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    ABSTRACT: The Sr/Ca ratio of coral aragonite is used to reconstruct past sea surface temperature (SST). Twenty-one laboratories took part in an interlaboratory study of coral Sr/Ca measurements. Results show interlaboratory bias can be significant, and in the extreme case could result in a range in SST estimates of 7° C. However, most of the data fall within a narrower range and the Porites coral reference material JCp- 1 is now characterized well enough to have a certified Sr/Ca value of 8.838 mmol/mol with an expanded uncertainty of 0.089 mmol/mol following International Association of Geoanalysts (IAG) guidelines. This uncertainty, at the 95% confidence level, equates to 1.5 °C for SST estimates using Porites, so is approaching fitness for purpose. The comparable median within laboratory error is <0.5 °C. This difference in uncertainties illustrates the interlaboratory bias component that should be reduced through the use of reference materials like the JCp-1. There are many potential sources contributing to biases in comparative methods but traces of Sr in Ca standards and uncertainties in reference solution composition can account for half of the combined uncertainty. Consensus values that fulfil the requirements to be certified values were also obtained for Mg/Ca in JCp-1 and for Sr/Ca and Mg/Ca ratios in the JCt-1 giant clam reference material. Reference values with variable fitness for purpose have also been obtained for Li/Ca, B/Ca, Ba/Ca, and U/Ca in both reference materials. In future, studies reporting coral element/Ca data should also report the average value obtained for a reference material such as the JCp-1.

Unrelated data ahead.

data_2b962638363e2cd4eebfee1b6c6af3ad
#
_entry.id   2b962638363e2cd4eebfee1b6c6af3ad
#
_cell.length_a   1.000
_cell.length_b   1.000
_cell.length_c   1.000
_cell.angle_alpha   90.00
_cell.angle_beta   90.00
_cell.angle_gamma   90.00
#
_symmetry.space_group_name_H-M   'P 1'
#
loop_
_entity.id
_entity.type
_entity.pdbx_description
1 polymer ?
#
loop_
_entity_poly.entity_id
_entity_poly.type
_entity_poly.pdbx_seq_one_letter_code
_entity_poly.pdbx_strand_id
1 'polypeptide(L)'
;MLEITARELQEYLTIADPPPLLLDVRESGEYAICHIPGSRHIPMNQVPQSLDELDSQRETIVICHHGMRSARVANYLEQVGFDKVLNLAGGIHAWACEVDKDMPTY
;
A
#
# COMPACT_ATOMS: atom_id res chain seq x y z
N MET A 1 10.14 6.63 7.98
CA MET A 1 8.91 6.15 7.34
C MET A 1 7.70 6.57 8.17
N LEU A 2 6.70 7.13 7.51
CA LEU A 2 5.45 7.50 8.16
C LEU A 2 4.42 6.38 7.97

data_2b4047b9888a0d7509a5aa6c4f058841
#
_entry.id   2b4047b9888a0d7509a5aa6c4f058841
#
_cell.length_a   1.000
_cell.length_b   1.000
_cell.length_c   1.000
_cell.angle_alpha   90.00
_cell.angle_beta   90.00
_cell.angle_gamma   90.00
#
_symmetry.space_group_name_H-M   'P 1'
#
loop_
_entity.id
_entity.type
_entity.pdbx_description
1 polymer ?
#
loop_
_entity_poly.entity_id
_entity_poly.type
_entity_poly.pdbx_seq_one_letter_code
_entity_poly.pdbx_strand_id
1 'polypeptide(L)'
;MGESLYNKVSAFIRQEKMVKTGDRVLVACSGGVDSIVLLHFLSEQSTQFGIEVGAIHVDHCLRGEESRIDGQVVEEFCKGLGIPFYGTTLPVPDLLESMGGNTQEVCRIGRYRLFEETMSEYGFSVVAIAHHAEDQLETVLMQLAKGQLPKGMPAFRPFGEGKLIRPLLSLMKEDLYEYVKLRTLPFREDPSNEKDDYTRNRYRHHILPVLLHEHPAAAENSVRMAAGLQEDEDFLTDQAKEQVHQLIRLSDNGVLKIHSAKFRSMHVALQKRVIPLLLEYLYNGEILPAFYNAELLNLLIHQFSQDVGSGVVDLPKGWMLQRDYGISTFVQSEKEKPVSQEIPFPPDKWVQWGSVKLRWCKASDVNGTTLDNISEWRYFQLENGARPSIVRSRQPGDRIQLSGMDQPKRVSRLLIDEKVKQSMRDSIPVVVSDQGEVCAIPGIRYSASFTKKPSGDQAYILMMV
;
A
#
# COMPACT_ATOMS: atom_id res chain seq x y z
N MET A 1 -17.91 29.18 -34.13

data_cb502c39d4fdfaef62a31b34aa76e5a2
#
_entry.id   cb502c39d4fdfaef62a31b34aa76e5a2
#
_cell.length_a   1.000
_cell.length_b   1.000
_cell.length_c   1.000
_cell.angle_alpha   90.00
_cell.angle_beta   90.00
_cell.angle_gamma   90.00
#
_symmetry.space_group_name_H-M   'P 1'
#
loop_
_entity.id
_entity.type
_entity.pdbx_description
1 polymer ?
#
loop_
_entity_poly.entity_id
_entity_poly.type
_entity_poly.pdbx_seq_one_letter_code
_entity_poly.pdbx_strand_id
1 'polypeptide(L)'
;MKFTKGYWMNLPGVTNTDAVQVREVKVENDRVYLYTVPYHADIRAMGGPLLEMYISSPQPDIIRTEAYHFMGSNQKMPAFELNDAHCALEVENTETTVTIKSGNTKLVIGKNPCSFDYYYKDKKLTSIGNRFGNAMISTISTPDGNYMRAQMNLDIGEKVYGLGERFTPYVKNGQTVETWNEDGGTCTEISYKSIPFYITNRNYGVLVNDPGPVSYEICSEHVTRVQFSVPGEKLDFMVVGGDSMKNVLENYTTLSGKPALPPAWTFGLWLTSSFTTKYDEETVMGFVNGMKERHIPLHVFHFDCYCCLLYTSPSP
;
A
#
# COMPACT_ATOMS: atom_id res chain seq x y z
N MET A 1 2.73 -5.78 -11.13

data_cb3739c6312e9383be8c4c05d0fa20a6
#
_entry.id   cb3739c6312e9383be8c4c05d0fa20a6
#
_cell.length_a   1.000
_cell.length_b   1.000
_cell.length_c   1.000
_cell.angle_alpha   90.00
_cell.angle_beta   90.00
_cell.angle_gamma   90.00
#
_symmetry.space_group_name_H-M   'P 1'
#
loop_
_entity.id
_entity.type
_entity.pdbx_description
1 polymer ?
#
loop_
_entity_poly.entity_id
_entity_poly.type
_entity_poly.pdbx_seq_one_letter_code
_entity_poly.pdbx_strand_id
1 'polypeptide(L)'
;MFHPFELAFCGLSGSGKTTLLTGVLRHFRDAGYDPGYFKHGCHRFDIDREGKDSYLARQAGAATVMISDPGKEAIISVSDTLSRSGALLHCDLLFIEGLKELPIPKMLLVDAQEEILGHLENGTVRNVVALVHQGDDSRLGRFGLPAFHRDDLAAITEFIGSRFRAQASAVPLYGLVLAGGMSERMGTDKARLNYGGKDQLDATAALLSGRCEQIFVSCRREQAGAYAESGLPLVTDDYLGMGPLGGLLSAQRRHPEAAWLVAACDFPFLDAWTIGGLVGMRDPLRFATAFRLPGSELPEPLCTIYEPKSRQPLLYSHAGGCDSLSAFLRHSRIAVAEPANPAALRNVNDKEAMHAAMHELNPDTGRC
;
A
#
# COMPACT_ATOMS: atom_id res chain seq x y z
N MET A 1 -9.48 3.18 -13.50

Geochemistry Geophysics Geosystems 09/2013; 14:3730-3750. · 2.94 Impact Factor